One of the most popular measures of volatility is being manipulated, charges one individual who submitted a letter anonymously to the Securities and Exchange Commission and the Commodity Futures Trading Commission.
The letter makes the claim to regulators that fake quotes for the S&P 500 index are skewing levels of the Cboe Volatility Index which reflects bearish and bullish options bets 30-days in the future on the S&P 500 to gauge implied stock-market volatility (see excerpt from the letter below).
The flaw allows trading firms with sophisticated algorithms to move the VIX up or down by simply posting quotes on S&P options and without needing to physically engage in any trading or deploying any capital. This market manipulation has led to multiple billions in profits effectively taken away from institutional and retail investors and cashed in by unethical electronic option market makers.
The whistleblower’s claims are consistent with those documented by John Griffin, professor of finance at the University of Texas and Ph.D. candidate Amin Shams in May 2017 in research that says the cost of manipulating less-liquid SPX options would be more than paid for by a successful bet on the direction of the VIX. The paper is consistent with the whistleblower’s conclusion—that manipulators are moving prices of the SPX options by spoofing at settlement—entering quotes for trades that are never executed—to “paint the tape” and, therefore, influence the value of expiring VIX derivatives.
The VIX has underpinned a number of strategies described as so-called short-volatility, which imploded dramatically last Monday when VIX, also known as Wall Street’s fear gauge, registered its largest percentage change in its history, cratering bets that volatility measures would fall, if not remain muted.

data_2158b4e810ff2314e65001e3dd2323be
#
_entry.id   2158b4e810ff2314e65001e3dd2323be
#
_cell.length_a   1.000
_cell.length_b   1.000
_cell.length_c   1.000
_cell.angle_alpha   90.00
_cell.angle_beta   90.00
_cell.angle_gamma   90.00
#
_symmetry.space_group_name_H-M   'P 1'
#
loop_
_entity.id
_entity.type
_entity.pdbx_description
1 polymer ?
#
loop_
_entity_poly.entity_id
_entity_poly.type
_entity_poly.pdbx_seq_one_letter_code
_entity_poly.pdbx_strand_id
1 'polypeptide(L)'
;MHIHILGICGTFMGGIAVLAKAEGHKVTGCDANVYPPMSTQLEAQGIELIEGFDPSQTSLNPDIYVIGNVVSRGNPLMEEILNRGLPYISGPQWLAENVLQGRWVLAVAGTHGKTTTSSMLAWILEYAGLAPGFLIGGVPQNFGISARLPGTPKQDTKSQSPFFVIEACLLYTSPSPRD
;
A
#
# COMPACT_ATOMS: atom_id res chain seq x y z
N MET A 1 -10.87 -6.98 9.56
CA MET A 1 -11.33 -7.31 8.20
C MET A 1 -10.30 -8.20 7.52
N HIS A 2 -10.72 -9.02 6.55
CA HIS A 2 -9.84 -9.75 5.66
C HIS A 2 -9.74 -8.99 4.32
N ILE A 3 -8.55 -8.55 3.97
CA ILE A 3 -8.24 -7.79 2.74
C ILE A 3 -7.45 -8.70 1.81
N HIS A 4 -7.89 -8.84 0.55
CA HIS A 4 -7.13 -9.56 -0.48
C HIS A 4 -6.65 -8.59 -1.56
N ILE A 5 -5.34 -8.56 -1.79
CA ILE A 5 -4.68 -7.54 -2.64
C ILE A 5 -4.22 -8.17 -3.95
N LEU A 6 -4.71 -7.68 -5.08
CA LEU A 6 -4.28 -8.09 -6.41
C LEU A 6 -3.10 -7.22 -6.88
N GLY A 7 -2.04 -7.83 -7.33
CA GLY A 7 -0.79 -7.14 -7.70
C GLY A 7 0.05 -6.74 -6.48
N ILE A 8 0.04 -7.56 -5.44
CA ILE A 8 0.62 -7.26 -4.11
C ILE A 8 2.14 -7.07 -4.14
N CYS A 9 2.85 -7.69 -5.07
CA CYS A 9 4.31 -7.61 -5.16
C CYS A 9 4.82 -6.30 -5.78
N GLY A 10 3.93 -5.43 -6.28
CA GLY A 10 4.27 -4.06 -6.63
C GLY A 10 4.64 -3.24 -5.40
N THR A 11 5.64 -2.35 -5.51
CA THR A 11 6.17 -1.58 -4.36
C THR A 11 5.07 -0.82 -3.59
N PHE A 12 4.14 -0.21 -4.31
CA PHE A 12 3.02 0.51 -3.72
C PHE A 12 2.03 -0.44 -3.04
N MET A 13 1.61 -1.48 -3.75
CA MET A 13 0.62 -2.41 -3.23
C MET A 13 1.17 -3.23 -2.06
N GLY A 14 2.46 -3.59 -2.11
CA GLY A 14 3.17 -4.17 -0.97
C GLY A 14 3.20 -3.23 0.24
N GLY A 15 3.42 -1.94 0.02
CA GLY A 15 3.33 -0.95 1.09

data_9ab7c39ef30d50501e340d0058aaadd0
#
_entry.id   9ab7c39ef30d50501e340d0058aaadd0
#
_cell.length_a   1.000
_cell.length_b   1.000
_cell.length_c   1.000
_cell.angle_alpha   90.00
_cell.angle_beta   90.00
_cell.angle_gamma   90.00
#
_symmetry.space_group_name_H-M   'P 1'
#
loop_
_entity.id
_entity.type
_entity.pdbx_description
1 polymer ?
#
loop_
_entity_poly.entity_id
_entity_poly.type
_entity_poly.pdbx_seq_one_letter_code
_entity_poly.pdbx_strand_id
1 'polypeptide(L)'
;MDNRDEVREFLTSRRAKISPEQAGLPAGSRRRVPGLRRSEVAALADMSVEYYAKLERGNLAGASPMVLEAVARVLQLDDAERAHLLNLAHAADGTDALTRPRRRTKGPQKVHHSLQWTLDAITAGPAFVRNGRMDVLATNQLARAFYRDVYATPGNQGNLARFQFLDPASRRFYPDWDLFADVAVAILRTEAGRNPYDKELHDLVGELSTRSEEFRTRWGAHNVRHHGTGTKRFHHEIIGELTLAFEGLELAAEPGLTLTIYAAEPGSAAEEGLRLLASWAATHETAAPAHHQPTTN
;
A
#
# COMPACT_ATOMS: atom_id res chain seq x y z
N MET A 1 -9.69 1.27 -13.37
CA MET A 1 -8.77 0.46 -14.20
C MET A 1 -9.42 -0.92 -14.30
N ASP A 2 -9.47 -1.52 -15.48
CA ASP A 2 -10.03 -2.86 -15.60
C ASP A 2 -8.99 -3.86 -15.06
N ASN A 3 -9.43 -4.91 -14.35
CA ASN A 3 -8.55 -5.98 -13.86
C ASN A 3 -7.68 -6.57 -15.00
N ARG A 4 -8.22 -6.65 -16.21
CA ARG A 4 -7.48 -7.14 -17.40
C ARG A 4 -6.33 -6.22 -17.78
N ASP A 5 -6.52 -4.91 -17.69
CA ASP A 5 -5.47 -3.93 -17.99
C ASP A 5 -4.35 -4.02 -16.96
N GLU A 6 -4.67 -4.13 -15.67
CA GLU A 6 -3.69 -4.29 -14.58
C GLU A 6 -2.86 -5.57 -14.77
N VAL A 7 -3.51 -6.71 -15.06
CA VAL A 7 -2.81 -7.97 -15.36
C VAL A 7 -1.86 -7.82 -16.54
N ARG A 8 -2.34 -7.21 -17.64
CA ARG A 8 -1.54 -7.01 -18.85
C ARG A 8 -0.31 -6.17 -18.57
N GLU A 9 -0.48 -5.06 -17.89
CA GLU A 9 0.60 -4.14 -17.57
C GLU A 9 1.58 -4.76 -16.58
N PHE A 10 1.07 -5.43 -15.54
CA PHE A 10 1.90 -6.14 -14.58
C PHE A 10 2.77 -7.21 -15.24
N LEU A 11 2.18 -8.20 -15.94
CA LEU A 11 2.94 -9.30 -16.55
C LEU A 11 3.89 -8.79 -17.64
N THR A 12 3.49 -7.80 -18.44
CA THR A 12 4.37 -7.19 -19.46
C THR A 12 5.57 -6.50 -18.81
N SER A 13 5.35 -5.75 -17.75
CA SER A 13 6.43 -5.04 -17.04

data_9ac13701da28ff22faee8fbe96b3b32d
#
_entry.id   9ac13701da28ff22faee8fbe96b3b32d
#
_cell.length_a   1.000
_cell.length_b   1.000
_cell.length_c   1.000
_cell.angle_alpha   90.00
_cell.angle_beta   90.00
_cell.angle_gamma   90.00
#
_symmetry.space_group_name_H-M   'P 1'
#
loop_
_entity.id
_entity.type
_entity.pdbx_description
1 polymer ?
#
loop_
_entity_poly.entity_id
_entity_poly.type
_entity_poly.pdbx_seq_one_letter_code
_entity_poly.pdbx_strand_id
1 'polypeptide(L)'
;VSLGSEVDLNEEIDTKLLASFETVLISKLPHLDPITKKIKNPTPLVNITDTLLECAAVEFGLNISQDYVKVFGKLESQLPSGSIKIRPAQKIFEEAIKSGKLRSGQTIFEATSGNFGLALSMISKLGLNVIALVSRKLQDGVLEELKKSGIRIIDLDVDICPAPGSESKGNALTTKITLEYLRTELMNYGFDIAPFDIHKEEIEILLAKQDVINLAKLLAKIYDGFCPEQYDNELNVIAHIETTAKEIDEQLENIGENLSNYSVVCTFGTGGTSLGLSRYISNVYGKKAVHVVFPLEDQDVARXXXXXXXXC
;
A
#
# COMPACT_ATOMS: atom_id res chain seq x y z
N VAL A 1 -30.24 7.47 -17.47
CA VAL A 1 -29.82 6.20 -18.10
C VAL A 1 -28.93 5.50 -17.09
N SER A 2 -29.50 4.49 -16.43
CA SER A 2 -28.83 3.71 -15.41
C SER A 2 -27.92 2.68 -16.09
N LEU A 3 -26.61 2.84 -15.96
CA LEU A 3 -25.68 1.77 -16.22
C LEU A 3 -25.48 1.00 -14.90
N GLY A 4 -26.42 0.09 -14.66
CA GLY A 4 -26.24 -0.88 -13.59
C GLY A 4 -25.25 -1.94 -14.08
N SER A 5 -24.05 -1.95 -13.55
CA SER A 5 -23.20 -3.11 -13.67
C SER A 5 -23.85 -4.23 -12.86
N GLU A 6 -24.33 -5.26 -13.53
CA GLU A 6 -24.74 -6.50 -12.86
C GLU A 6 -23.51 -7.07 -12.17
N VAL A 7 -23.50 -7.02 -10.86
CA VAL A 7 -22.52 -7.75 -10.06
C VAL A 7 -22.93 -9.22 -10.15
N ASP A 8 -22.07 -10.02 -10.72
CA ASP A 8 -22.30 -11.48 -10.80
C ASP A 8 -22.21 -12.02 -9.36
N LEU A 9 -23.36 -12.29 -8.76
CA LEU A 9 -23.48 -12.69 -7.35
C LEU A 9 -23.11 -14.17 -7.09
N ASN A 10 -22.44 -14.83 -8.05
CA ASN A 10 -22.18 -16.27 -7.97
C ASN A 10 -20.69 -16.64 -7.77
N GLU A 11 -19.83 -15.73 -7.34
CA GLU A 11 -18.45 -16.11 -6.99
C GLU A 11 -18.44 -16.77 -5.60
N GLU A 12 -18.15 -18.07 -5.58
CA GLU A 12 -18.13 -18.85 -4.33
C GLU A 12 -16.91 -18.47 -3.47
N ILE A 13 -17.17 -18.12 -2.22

The spectacularly wrongway short bets had become one of the most popular trades on Wall Street because volatility had gone eerily absent for a protracted period, encouraging investors, who were lamenting the narrow trading ranges present during that period of placidity, to make more aggressive wagers to generate richer returns. Those moves also came amid ultralow rates for government bonds, particularly the 10-year Treasury note TMUBMUSD10Y, -0.82%
Jason Zuckerman, attorney at law firm, Zuckerman Law, who is representing the anonymous whistleblower, told MarketWatch that his client is concerned about unfair markets.
“My client is concerned about VIX manipulation that has already caused investors to incur massive losses and is eager to prevent further harm from investors,” Zuckerman said.
The whistleblower would also like the market regulates to play a more active role in preventing further harm to investors including requiring more accurate and comprehensive disclosures about the various risks that are associated with products linked to VIX,” he said.
The letter urges “the SEC and CFTC to promptly investigate the matter before investors suffer additional losses due to this fraud.”
Full article: How Wall Street’s ‘fear gauge’ is being rigged, according to one whistleblower (MarketWatch)